Tea and pâtisseries in front of the fire

Tea and pâtisseries in front of the fire

Posted in Food, Restaurants | 12 Comments

Our New Office


It’s not really an office. That’s the word Jean Michel uses in French; it means a place next to the kitchen or dining room in which the table service is prepared. Well, it’s sort of that.  I would call it an upstairs kitchen but Jean Michel has names for all the rooms so I’m happy to call it an office. The bureau is downstairs.

upstairs_door

Closerie Falaiseau, our late 16th century house, has a funny layout. Despite its 200 square metres, it only has two bedrooms. The upstairs living room is where our Renaissance fireplace is and it is probably the most pleasant room in the house. It has large proportions, lots of light (and it will have even more when the solid door becomes a glass door), a view out the mullion windows and, of course, the fireplace.

day_bed

When we first saw the office, it was a sort of museum for musical instruments. There was also a daybed. Jean Michel thought of turning it into a small kitchen early on, when we turned the bottom floor of the house into a gîte, but I couldn’t see the point.

However, after we renovated the fireplace and started using it to cook côte de bœuf, it seemed it might be a good idea. One thing I was certain about though was that we’d block off the really low opening between the living room and the kitchen where I nearly killed myself the first year. We used a wrought-iron and glass console which doubles as a serving hatch.

Looking from the office into the living room with the console protecting our heads

Looking from the office into the living room with the console protecting our heads

Then we used that neat Ikea on-line software to work out where to put all the kitchen appliances and cupboards. We finally fitted in a normal-sized fridge with a freezer, a dishwasher, a sink, a two-ring induction plate and a microwave with enough room on the table top for our espresso machine.

Jean Michel putting the cupboards up

Jean Michel putting the cupboards up

We found some second-hand oak kitchen cupboards on Le Bon Coin to suit the style of our living room furniture because you can see them through the hatch. We picked them up miles away but it was difficult to find exactly what we wanted. I also spend quite a while removing decades of accumulated grease.

The induction plate also came from Le Bon Coin (never used) and we bought the sink from Leroy Merlin because the size meant it wasn’t standard and we didn’t want it to be chipped or anything.

To bring water into the office required drilling through 70 cm walls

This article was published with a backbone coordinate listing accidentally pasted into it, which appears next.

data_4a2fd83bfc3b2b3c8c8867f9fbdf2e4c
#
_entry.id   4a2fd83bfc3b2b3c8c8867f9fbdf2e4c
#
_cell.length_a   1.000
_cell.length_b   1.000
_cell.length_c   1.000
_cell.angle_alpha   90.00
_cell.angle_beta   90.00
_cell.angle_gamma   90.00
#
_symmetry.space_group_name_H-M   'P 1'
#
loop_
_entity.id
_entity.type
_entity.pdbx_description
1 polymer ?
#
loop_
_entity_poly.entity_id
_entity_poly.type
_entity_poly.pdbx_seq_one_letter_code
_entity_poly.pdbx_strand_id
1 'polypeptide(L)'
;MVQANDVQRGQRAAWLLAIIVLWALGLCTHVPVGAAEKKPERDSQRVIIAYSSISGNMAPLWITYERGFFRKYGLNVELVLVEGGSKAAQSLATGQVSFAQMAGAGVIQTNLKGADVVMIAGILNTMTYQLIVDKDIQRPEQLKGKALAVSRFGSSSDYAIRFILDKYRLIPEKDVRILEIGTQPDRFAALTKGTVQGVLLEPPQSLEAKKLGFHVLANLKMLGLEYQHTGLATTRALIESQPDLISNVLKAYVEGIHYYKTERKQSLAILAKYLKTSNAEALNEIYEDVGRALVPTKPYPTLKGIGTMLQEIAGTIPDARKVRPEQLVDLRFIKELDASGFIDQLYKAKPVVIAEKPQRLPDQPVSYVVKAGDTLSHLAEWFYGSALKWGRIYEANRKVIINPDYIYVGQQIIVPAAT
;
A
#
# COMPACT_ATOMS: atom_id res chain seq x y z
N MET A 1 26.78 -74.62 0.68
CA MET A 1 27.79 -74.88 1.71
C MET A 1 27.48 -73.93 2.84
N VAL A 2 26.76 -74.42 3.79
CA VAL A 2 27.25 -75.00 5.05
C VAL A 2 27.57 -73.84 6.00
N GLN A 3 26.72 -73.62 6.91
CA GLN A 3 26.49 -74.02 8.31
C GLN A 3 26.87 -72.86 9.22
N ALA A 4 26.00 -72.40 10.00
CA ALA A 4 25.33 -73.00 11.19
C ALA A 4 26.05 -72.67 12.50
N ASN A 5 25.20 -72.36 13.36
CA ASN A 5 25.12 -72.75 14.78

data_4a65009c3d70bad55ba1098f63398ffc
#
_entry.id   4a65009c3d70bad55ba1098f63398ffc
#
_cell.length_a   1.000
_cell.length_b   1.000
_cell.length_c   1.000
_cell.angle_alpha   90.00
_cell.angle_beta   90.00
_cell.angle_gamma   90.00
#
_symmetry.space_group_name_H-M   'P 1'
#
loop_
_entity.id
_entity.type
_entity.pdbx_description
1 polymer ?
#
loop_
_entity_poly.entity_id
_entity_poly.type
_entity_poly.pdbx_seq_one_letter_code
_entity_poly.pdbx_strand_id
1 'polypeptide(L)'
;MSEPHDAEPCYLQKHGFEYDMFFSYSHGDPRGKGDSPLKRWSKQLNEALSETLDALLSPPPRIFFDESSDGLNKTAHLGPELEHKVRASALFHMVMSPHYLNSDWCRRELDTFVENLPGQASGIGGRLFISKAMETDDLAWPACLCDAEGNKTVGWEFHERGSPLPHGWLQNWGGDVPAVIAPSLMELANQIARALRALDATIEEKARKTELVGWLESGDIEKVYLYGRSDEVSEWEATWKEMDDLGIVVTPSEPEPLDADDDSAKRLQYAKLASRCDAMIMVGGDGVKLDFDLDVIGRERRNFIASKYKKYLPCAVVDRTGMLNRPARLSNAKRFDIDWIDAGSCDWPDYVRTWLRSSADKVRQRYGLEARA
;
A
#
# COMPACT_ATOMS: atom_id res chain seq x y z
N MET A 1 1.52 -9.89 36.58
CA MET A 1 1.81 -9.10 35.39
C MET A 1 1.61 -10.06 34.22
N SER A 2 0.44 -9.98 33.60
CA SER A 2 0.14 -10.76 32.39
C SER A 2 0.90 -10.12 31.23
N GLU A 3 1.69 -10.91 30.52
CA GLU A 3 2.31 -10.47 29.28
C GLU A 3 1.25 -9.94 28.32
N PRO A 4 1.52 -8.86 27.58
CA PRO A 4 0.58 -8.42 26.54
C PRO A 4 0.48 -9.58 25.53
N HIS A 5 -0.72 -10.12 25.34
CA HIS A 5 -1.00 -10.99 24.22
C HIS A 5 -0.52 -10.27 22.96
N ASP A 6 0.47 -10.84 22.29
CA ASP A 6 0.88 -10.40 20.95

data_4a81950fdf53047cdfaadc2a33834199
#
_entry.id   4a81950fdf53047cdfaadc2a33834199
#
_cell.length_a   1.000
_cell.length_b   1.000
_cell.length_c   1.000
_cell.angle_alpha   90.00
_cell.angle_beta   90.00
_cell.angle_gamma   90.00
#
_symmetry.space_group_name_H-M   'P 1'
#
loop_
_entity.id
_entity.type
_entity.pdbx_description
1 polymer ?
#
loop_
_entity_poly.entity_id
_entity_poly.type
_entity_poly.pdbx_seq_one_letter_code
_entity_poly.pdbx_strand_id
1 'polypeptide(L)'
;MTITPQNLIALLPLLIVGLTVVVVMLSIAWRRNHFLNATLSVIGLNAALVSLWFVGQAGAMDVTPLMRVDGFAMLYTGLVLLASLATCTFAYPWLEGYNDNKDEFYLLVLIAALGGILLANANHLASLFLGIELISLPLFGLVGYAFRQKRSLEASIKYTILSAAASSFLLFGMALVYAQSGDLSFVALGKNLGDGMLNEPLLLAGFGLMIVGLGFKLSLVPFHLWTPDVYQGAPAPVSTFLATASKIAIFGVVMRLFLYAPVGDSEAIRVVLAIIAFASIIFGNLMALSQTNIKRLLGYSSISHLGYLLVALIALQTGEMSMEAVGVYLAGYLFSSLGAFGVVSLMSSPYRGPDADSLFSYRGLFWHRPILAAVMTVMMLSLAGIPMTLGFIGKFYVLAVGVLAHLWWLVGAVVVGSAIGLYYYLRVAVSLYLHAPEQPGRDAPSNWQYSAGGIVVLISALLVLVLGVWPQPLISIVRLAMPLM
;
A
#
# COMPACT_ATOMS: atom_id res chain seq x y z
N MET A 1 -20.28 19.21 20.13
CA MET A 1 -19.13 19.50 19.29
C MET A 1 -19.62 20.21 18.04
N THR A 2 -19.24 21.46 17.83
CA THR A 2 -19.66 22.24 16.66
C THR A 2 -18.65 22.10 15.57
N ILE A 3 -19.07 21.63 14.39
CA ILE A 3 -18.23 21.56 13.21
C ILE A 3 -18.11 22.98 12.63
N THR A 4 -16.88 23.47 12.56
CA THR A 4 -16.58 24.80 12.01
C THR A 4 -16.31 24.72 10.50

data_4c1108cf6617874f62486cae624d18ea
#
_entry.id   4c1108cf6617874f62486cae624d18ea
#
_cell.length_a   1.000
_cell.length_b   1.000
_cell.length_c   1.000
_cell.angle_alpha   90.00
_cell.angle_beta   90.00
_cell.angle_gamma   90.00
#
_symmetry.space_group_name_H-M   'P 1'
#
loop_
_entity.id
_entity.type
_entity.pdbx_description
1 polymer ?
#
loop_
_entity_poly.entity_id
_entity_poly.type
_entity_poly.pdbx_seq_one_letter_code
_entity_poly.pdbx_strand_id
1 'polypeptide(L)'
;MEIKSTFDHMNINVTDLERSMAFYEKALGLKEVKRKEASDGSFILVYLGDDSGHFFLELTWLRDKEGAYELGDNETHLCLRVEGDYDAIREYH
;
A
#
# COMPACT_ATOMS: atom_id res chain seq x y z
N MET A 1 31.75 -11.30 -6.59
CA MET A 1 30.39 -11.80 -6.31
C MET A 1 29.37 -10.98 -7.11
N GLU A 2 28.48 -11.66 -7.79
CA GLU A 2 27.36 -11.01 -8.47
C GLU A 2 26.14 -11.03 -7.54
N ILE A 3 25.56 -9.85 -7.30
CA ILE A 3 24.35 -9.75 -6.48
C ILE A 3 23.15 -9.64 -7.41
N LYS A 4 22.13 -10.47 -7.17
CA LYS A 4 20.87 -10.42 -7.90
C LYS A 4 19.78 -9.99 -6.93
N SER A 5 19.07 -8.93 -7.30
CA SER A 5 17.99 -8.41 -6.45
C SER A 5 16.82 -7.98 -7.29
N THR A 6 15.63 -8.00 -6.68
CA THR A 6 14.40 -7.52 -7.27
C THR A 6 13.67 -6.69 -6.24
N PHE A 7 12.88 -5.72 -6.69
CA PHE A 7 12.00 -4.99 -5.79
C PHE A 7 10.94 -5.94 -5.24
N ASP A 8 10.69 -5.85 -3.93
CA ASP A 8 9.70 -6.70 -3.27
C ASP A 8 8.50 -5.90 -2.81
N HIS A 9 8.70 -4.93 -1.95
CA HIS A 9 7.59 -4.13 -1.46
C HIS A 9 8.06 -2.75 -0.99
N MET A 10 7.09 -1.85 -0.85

To bring water into the office required drilling through 70 cm walls

Jean Michel then started working on the plumbing, wiring and lighting. The plumbing was complicated, as usual, by the fact that the walls are 70 cm thick and the lighting by the visible beams.

Extinguisher at the read just in case the insulation caught fire

Extinguisher at the read just in case the insulation caught fire during soldering

He spent quite a bit of time in the roof space doing the wiring for the little spotlights we finally decided upon. At one stage, I had to hold a torch and be ready with a fire extinguisher while he soldered the pipes in the attic on the other side of the kitchen.

Little fridge and dishwasher in place

Little fridge and dishwasher in place

All this was done last winter while we still had the gîte and had the major advantage of providing us with a dishwasher. We used a small fridge we picked up at Troc de l’île while waiting for a larger one after we moved. But the final touches were still missing.

Normal fridge in place with sink induction plate and of course the espresso machine

Normal fridge in place with sink induction plate and of course the espresso machine

Yesterday, Jean Michel finished it completely. He combined two corner shelves to provide somewhere to put the jug and toaster and made a wine bottle stand to put in the recess which now also houses the bread board & bread, the water jug and teapot.

Niche with wine racks made by Jean Michel

Niche with wine racks made by Jean Michel with our Australian lithograph above

We have a chest of drawers for cutlery, utensils, tablecloths and teatowels and use the cupboard above the induction plate and sink for important things such as nibbles, tea and breakfast food. The glass-fronted bookcase in the living room takes the plates, cups and glasses.

Looking from the living room into the office

Looking from the living room into the office

So now we have the perfect place to prepare breakfast, apéritifs and coffee. We also have everything we need to have a barbecue in the fireplace.

Oh, and I nearly forgot. I framed and hung up the lithography that our very first home exchange guests from Australia brought us as a gift.

Who wants to join us?

Posted in Blois, Closerie Falaiseau, Renovation | Tagged , | 7 Comments

Friday’s French – poêle, poeliste, fumiste, fumisterie


I would just like to point out straight away that poeliste is not a real word but it amused my Solognot neighbour Alain no end. We are thinking of putting a wood-burning stove in our downstairs living room (as I mentioned earlier this week) and the stove installer recommended by Alain came round to give us a quote.

One of several porcelain stoves in Meissen in Germany - un poêle.

One of several porcelain stoves in Meissen in Germany – un poêle.

The French for wood-burning stove is poêle from the Latin pensilis, meaning suspended, from the verb pendere, to be suspended, which gave pendent and pendulous in English. Pensilis may seem far removed from poêle, but remember that an ê in French often indicates that an “s” dropped out. In this case, the “n” got lost as well.